caramel by Isabell KraemerP1060509_medium2[1]Hint 2:  This final outerwear layer isn’t a sweater, it’s a big, bulky __________.

Big Old Coat by Joji Locatelli5H2A9740_medium2[1]Hint 3:  And this bright and happy tube of knitting isn’t a shawl or a wrap, it’s a ________.

3 Color Cashmere Cowl by Joji Locatelli003_medium2[1]Did you figure out what letter is missing from my keyboard?  It’s the one that follows B in the alphabet.  It also turns out to be a very useful letter when talking about shades and hues of yarn (_olors) and various knitted garments (_ardigans, _oats, and _owls).  Sigh.

Unfortunately, without this letter, if I work up any of these patterns I won’t be able to write about them on my blog!  Oh no!

(Or, I suppose I might go visit the laptop store and see if they are able to fix my keyboard…  But that would make a lot of sense.  Ugh!)

 

(OK, real talk time.  I’m being a little dramatic. I actually can use the ‘c’ key, but only about half the time. But it is frustrating, because I know exactly what happened (I broke off a tiny little piece of plastic).  And, once I make it to the computer store, I bet they’ll be able to fix it.  Keep your fingers crossed!)

Inspiration: Lopez Island

This weekend, my husband, my pup and I went on an impromptu trip up to the islands, and it was amazing!

We visited Lopez Island, which sounds like it should be in the Carribean, off the coast of Mexico, but is actually a tiny farming and fishing community in the Straight of Juan de Fuca, north of the Olympic Peninsula and just south of Canada.

11855703_10105373881011190_512339032138616691_n[1]We took the ferry early Saturday morning and got thoroughly windblown.

11892211_10105373886694800_5031709288030769796_n[1]But I think Ollie enjoyed himself.  So many new smells for him to sniff!  He’s actually still recovering.

11899871_10105373918605850_8950944109210116740_n[1]We hiked along beaches and clambered over rocks.  We saw seals and schools of tiny silver fish and jumping Pink Salmon.

It was a lovely break from the city.  Cool, overcast and perfect PNW weather.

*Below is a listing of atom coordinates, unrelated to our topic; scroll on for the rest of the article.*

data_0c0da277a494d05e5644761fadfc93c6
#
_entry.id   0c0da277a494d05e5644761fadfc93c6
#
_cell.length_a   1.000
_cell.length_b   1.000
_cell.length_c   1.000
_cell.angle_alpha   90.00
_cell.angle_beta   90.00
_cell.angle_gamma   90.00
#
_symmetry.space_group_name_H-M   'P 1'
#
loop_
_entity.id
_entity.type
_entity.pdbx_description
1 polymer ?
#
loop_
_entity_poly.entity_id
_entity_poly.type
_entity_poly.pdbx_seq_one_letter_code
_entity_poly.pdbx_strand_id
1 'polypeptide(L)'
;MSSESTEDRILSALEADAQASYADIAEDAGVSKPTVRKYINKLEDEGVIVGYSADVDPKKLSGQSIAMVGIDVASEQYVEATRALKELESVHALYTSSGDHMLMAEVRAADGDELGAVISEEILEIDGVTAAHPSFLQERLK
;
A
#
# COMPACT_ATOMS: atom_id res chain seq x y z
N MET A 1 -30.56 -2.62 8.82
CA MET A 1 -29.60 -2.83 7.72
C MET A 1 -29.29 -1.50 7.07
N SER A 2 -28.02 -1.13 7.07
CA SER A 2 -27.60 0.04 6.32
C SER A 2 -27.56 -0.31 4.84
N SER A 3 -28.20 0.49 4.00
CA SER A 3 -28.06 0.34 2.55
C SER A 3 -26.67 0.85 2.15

It makes me want to get out my needles and make some island-appropriate gear for when I move up to the islands.   Which definitely is going to happen.  Someday.

Island Wools Swirl Hat by Julie Packard

swirlhat_medium2[1]Bandana Cowl by Purl Soho6235518543_46ba4d5d58_z[1]Fiona Coat by Justyna Lorkowska

Swans Island yarn Fair Isle hand knits

Where is your favorite place to visit on a day trip?

Help me! I think I have a problem!

And that problem is that I’m now obsessed with lace shawls.  I can’t stop looking at patterns.  I’ve even gone digging through my stash and found a bunch of yarn I could use .

Sock yarn!

I’ve been collecting sock yarn over the years, and I have a big box of it next to my desk.  Sometimes I open it up and dig around in it just for fun.  But now I think I want to make a lace shawl with some of my sock yarn (despite having absolutely zero time for “fun” knitting right now.)

So here’s your task: talk me out of knitting one of these shawls.

I love the garter stitch body on this one, with the big openwork edge and the chunky braided cable.  Gorgeous and elegant!  Look at those huge eyelets along the edge!  So pretty!

French Cancan by Mademoiselle C

DSC_8833_medium2[1]I love this one, too.  It’s not exactly lace-y, but it is completely beautiful.  And I could use up a bunch of little skeins of leftover yarn to make the gradient stripes!

Song of the Sea by Louise Zass-Bangham

DSC_6050_-_Version_2_medium[1]And how great would this one look with a soft gray garter stitch panel and deep burgundy or forest green for the lace edging?  *Drool.*

Henslowe by Beth Kling